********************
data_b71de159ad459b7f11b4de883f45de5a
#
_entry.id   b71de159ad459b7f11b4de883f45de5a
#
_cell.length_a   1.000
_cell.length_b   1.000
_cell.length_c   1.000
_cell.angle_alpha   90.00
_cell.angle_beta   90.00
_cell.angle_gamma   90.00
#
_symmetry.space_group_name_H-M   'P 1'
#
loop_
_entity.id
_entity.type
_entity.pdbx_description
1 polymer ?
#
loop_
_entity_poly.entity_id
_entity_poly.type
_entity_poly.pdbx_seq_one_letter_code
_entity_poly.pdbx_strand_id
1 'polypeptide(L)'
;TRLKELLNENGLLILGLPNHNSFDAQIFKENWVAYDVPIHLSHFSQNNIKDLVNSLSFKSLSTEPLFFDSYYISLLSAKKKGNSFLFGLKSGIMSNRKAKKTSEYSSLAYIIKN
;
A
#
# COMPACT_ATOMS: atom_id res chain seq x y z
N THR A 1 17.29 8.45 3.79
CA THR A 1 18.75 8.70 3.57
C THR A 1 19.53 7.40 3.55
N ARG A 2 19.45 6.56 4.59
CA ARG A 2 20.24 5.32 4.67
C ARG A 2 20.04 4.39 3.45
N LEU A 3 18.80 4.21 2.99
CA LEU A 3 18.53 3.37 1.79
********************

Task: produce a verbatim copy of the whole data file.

data_b71de159ad459b7f11b4de883f45de5a
#
_entry.id   b71de159ad459b7f11b4de883f45de5a
#
_cell.length_a   1.000
_cell.length_b   1.000
_cell.length_c   1.000
_cell.angle_alpha   90.00
_cell.angle_beta   90.00
_cell.angle_gamma   90.00
#
_symmetry.space_group_name_H-M   'P 1'
#
loop_
_entity.id
_entity.type
_entity.pdbx_description
1 polymer ?
#
loop_
_entity_poly.entity_id
_entity_poly.type
_entity_poly.pdbx_seq_one_letter_code
_entity_poly.pdbx_strand_id
1 'polypeptide(L)'
;TRLKELLNENGLLILGLPNHNSFDAQIFKENWVAYDVPIHLSHFSQNNIKDLVNSLSFKSLSTEPLFFDSYYISLLSAKKKGNSFLFGLKSGIMSNRKAKKTSEYSSLAYIIKN
;
A
#
# COMPACT_ATOMS: atom_id res chain seq x y z
N THR A 1 17.29 8.45 3.79
CA THR A 1 18.75 8.70 3.57
C THR A 1 19.53 7.40 3.55
N ARG A 2 19.45 6.56 4.59
CA ARG A 2 20.24 5.32 4.67
C ARG A 2 20.04 4.39 3.45
N LEU A 3 18.80 4.21 2.99
CA LEU A 3 18.53 3.37 1.79